Reading, writing, fighting fake news: How schools are teaching kids to separate fact from fiction


"There's so much fake news out there, they really don't know what's true anymore," Gerard says.
That's why educators like her around the world have launched programs to help students navigate this bewildering media landscape.
In the Czech Republic, high schools teach teens to identify propaganda from Russia.
In Sweden, students as young as 10 are schooled on how to consume news.
And in Pennsylvania, a state lawmaker wants mandatory media literacy classes in all public schools.
"The sophistication in how this false information is disguised and spread can make it very difficult for someone, particularly young people, to determine fact from fiction," says Rep. Tim Briggs.

Fake news and kids
Kids are web savvy. But that doesn't necessarily mean they're media savvy.
A survey by Common Sense Media, released earlier this month, really brought home that point.
In it, 44% of tweens and teens said they can tell the difference between fake news stories and real ones. But more than 30% admitted they shared a news story online -- only to find out later that it was wrong or inaccurate.
Content from External Source

One of them is a course created by the nonprofit, the News Literacy Project that teachers from California to Virginia are adding to their classrooms. It includes a 10-question checklist for identifying fake news.
Some of the red flags are easy to spot.
Is the story missing a byline? Is the headline in ALL CAPS? Is there excessive punctuation? Are they promising you something "the media" doesn't want you to know?
Some take a little more thought.
Who published it? Is the tone a little sensational? Is the content genuinely trying to inform you, or just trying to get you to see ads?
Content from External Source


Patricia Hunt, who teaches government at a high school in Arlington, Virginia, say her students were already learning how to evaluate sources academically. So doing the same for news sources was a natural next step.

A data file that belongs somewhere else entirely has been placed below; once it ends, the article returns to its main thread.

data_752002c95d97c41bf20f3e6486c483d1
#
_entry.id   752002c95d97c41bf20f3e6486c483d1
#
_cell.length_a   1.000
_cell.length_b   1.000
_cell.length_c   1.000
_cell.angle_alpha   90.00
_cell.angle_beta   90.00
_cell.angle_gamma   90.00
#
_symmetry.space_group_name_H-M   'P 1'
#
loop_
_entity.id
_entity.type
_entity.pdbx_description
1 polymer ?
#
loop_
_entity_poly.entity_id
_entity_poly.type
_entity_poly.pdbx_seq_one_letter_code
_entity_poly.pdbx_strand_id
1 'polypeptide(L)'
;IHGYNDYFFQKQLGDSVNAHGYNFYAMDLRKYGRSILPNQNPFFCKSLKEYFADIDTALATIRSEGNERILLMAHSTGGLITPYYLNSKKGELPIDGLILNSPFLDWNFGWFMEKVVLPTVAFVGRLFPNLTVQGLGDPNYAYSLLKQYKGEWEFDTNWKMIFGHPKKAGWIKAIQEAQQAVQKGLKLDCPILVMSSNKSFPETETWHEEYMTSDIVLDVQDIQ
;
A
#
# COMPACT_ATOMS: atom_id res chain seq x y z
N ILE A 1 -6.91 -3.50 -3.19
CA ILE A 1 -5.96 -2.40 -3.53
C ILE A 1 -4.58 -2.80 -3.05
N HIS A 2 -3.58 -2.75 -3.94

"Question what you hear. Question authority," she tells them. "Question the perspective. Question the sources."
Content from External Source
"I normally know the difference between propaganda and news," says Andrew Boyacigiller, a seventh grader. But he says the class has helped him discern between credible news outlets and ones that are just trying to match ads with eyeballs.
Content from External Source
 

Hama Neggs

Senior Member.
Part of the problem is that "credible" news sources are using more and more sensationalist techniques to grab eyeballs too. They are frantic over loosing their share of attention.
 

MikeG

Senior Member.
Part of the problem is that "credible" news sources are using more and more sensationalist techniques to grab eyeballs too. They are frantic over loosing their share of attention.

I totally agree. I always show Edward R. Murrow in class and point out the lack of fancy graphics and theme music. Murrow read copy and let the words speak for themselves

Source: https://www.youtube.com/watch?v=-YOIueFbG4g


btw, The McCarthy Years is a great documentary for anyone interested.

http://www.docurama.com/docurama/mccarthy-years-the/
 

Leifer

Senior Member.
A recent California Bill by Chau, AB 1104, 'fake news law' was pulled, but it specified,

It is unlawful for a person to knowingly and willingly make, publish or circulate on an Internet Web site, or cause to be made, published, or circulated in any writing posted on an Internet Web site, a false or deceptive statement designed to influence the vote on either of the following:
(a) Any issue submitted to voters at an election.
(b) Any candidate for election to public office.
https://www.eff.org/deeplinks/2017/...ake-news-would-be-disastrous-political-speech
Content from External Source
Of interest......one website quoted similar historical attempts, to the now defunct Bill....(according to the below site)
http://calcorporatelaw.com/2017/04/...ng-new-england-colonists-outlawing-fake-news/
 

Apple

New Member
A recent California Bill by Chau, AB 1104, 'fake news law' was pulled, but it specified,

It is unlawful for a person to knowingly and willingly make, publish or circulate on an Internet Web site, or cause to be made, published, or circulated in any writing posted on an Internet Web site, a false or deceptive statement designed to influence the vote on either of the following:
(a) Any issue submitted to voters at an election.
(b) Any candidate for election to public office.
https://www.eff.org/deeplinks/2017/...ake-news-would-be-disastrous-political-speech
Content from External Source